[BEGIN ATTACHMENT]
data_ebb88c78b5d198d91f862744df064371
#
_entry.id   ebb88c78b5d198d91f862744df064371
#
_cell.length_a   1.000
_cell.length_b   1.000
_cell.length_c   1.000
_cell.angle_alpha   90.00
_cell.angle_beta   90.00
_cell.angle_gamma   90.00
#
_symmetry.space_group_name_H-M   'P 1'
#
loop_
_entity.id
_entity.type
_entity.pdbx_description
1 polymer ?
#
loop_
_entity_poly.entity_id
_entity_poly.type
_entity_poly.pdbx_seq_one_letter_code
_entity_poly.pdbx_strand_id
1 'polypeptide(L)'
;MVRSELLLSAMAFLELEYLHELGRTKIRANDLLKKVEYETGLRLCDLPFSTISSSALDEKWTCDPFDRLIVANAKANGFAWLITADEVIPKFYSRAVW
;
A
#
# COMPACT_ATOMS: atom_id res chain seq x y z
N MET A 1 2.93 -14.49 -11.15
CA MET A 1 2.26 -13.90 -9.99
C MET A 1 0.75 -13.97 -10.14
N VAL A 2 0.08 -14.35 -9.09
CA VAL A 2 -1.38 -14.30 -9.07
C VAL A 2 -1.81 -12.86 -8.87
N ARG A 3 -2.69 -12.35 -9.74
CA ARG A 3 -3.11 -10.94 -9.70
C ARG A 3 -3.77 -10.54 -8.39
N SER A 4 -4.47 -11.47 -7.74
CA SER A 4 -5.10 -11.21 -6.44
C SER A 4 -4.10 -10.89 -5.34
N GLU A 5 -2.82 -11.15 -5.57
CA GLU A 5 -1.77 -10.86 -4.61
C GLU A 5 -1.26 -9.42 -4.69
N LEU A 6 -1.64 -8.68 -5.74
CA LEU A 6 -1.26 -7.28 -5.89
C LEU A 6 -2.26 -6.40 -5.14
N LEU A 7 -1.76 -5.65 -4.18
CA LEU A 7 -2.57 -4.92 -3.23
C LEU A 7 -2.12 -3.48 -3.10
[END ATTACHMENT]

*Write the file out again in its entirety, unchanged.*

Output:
data_ebb88c78b5d198d91f862744df064371
#
_entry.id   ebb88c78b5d198d91f862744df064371
#
_cell.length_a   1.000
_cell.length_b   1.000
_cell.length_c   1.000
_cell.angle_alpha   90.00
_cell.angle_beta   90.00
_cell.angle_gamma   90.00
#
_symmetry.space_group_name_H-M   'P 1'
#
loop_
_entity.id
_entity.type
_entity.pdbx_description
1 polymer ?
#
loop_
_entity_poly.entity_id
_entity_poly.type
_entity_poly.pdbx_seq_one_letter_code
_entity_poly.pdbx_strand_id
1 'polypeptide(L)'
;MVRSELLLSAMAFLELEYLHELGRTKIRANDLLKKVEYETGLRLCDLPFSTISSSALDEKWTCDPFDRLIVANAKANGFAWLITADEVIPKFYSRAVW
;
A
#
# COMPACT_ATOMS: atom_id res chain seq x y z
N MET A 1 2.93 -14.49 -11.15
CA MET A 1 2.26 -13.90 -9.99
C MET A 1 0.75 -13.97 -10.14
N VAL A 2 0.08 -14.35 -9.09
CA VAL A 2 -1.38 -14.30 -9.07
C VAL A 2 -1.81 -12.86 -8.87
N ARG A 3 -2.69 -12.35 -9.74
CA ARG A 3 -3.11 -10.94 -9.70
C ARG A 3 -3.77 -10.54 -8.39
N SER A 4 -4.47 -11.47 -7.74
CA SER A 4 -5.10 -11.21 -6.44
C SER A 4 -4.10 -10.89 -5.34
N GLU A 5 -2.82 -11.15 -5.57
CA GLU A 5 -1.77 -10.86 -4.61
C GLU A 5 -1.26 -9.42 -4.69
N LEU A 6 -1.64 -8.68 -5.74
CA LEU A 6 -1.26 -7.28 -5.89
C LEU A 6 -2.26 -6.40 -5.14
N LEU A 7 -1.76 -5.65 -4.18
CA LEU A 7 -2.57 -4.92 -3.23
C LEU A 7 -2.12 -3.48 -3.10